Nuts for coconuts 

Popularized by such celebs as Madonna, Rihanna, Alex Rodriguez and Matthew McConaughey, the clear liquid found inside young, green coconuts is quickly growing in popularity. While the taste is slightly acerbic, it is touted as natural hydration — especially after a postworkout session — and it might offer a host of other health benefits.

The Buy For Less grocery chain and now its new flagship store, Uptown Grocery Co., 1230 W. Covell Rd. in Edmond, stock the city’s most comprehensive selection of the stuff.

“This incredible category has seen the strongest growth in the last few years,” said John Dotson, Buy for Less’ natural-foods buyer.

You can easily be enticed by the clever brand names: Maui & Sons, Blue Monkey, Coco Juice, Pure Naked and Zico. So ingenious and tropical, you might overlook the variation in prices that ranges from $1.69 to $2.49 for a 17.5-ounce serving. Most are sold in plastic bottles, cans or Tetra Paks.

Flavor blends are almost limitless.

Besides plain coconut, creative combinations include pineapple, peach blended with kiwi, mango, passion fruit, acai and pomegranate.

“Chocolate was the hot flavor last year,” said Dotson. “Flavors give non-water drinkers a choice and make it more palatable.”

Other local retailers have eagerly jumped on the new trend. Coconut water is stacked along with bottled waters and sodas in most
stores’ soft-drink sections. Interestingly enough, the beverage is now
being sold in single servings in the small refrigerated coolers next to
cashier stations at many big-box shops.

“I
despise coconut, but I bought [the water] to make a Thai recipe,” said
Jessica Hunt, among the fans of coconut water. “I tasted [it], and
thought it was really good and refreshing. It was much better than bland
water.”

Coconut
water, which long has been enjoyed from the Caribbean to Malaysia, is
nothing new. Street vendors lop away tops of coconuts and, once the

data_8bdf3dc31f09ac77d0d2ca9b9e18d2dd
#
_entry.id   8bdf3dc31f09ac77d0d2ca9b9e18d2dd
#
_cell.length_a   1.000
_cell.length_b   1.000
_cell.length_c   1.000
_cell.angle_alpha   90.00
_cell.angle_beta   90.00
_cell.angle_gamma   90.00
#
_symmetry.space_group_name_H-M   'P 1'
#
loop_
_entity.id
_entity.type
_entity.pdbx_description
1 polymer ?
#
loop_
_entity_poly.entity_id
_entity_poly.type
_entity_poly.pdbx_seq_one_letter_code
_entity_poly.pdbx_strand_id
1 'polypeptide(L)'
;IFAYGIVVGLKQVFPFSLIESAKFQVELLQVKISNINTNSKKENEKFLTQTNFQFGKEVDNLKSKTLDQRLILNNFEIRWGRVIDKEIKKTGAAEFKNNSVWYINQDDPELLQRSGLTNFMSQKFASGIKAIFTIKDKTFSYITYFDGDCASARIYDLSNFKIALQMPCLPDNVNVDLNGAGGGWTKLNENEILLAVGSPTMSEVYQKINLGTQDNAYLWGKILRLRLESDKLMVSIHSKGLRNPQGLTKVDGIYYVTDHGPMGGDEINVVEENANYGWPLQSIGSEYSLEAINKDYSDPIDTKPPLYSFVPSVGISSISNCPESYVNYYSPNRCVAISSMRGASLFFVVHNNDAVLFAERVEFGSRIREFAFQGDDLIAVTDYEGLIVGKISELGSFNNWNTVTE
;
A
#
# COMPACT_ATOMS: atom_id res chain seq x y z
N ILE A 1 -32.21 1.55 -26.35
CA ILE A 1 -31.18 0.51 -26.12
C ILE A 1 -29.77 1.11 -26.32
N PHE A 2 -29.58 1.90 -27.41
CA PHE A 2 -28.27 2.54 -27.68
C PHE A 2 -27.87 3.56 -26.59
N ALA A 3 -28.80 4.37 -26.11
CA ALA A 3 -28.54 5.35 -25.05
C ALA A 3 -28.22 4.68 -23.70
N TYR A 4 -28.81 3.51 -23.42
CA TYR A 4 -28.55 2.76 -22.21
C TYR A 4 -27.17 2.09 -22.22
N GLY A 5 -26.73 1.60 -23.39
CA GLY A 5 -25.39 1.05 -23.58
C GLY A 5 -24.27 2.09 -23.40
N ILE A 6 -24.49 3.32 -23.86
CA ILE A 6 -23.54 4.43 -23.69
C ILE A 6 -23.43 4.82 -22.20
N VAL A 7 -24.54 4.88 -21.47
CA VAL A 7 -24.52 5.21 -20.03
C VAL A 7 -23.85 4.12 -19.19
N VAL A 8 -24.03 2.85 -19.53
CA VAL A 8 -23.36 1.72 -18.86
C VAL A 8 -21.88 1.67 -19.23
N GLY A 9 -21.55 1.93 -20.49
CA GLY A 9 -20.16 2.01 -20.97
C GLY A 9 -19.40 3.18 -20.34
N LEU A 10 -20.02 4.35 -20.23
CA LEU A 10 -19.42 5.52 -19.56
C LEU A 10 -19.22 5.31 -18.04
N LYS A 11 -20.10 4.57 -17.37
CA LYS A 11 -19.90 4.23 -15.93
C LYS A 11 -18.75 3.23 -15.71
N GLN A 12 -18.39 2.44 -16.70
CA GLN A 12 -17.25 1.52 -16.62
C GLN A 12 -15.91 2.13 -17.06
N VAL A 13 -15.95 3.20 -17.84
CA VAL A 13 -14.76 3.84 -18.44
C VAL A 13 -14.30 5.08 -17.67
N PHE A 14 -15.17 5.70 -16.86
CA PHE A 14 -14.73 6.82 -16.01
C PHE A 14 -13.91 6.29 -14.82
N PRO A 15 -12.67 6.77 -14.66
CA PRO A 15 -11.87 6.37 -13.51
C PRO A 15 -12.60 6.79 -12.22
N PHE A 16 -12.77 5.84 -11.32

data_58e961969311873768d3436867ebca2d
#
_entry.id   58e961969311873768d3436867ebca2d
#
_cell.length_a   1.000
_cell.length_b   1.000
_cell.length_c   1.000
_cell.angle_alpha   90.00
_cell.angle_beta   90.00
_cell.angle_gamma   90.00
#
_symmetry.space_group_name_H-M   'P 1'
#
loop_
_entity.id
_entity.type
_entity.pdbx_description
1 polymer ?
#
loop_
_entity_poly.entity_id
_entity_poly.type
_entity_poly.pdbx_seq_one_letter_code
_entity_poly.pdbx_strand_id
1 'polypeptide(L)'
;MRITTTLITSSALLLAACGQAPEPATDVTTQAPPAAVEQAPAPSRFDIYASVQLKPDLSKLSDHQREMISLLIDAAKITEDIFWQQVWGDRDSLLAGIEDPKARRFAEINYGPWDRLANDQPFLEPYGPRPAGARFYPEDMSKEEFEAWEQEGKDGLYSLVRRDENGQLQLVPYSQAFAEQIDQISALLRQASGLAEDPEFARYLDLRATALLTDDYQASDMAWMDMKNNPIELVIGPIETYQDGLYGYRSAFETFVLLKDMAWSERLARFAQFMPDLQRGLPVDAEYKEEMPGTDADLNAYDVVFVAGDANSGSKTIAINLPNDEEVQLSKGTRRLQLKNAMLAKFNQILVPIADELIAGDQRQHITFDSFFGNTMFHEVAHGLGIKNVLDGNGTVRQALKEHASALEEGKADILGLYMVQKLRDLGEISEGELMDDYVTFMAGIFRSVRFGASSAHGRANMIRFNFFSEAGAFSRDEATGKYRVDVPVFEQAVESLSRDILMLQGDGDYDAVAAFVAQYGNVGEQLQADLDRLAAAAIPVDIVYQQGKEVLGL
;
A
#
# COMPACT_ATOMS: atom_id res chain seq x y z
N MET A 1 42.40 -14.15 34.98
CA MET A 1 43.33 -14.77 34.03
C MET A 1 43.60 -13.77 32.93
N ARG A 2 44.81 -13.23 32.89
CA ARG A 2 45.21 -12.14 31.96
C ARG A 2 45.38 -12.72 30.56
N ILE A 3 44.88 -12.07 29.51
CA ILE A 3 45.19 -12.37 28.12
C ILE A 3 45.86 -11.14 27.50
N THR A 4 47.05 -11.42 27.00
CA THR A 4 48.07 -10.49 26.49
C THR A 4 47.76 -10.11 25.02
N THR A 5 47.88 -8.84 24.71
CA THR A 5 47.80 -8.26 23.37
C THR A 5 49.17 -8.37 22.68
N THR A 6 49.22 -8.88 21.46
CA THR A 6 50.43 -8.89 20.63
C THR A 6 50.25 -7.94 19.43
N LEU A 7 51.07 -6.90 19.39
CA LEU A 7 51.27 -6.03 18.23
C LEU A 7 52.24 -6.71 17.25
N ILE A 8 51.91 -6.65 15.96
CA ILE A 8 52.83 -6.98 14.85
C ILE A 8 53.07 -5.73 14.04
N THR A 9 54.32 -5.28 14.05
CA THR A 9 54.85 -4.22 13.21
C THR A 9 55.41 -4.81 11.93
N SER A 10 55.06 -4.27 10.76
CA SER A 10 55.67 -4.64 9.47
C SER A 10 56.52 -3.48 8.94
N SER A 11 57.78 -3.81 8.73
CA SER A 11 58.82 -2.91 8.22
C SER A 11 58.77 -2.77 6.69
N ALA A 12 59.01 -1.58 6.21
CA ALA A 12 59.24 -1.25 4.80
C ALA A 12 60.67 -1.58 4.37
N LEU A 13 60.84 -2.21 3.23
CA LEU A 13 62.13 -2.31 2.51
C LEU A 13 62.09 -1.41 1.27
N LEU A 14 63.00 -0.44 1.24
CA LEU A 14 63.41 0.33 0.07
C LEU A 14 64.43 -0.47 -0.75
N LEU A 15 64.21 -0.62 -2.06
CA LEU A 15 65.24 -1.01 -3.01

green husks are stripped, remove the water. The operation has ramped up
as more companies work to fill the gap to commercially grow and sell the
liquid while marketing its healthy image.

The
water doesn’t have fat, in contrast to coconut milk that is pressed
from the flesh. With about 60 calories for an 8-ounce serving, coconut
water typically has a lower calorie count than most fruit juices.

Coconut-water
producers contend their product is a healthy substitute to sugary
sports drinks because it not only hydrates, but replenishes lost
electrolytes such as magnesium, sodium and potassium, which are known to
help prevent cramping. Other publicized benefits might include improved
immunity, increased circulation and reduced risks for cancer, stroke
and heart disease.

However,
Brian Atterbury, fitness trainer and owner for Results Fitness and
Nutrition Center in Edmond, believes this is just another fad.

“It’s
all Marketing 101 by celebrities with high school degrees,” he said.
“If you drink 10 to 12 glasses a day, it’s not a good idea [because]
that’s over 150 grams of carbohydrates and 600 calories.”

He recommended sticking to plain water following vigorous exercise.

Whether
you decide to crack open a coconut, buy some Zico in bulk or stick with
plain ol’ water, the choice is yours — just keep yourself hydrated.

Photo by Shannon Cornman

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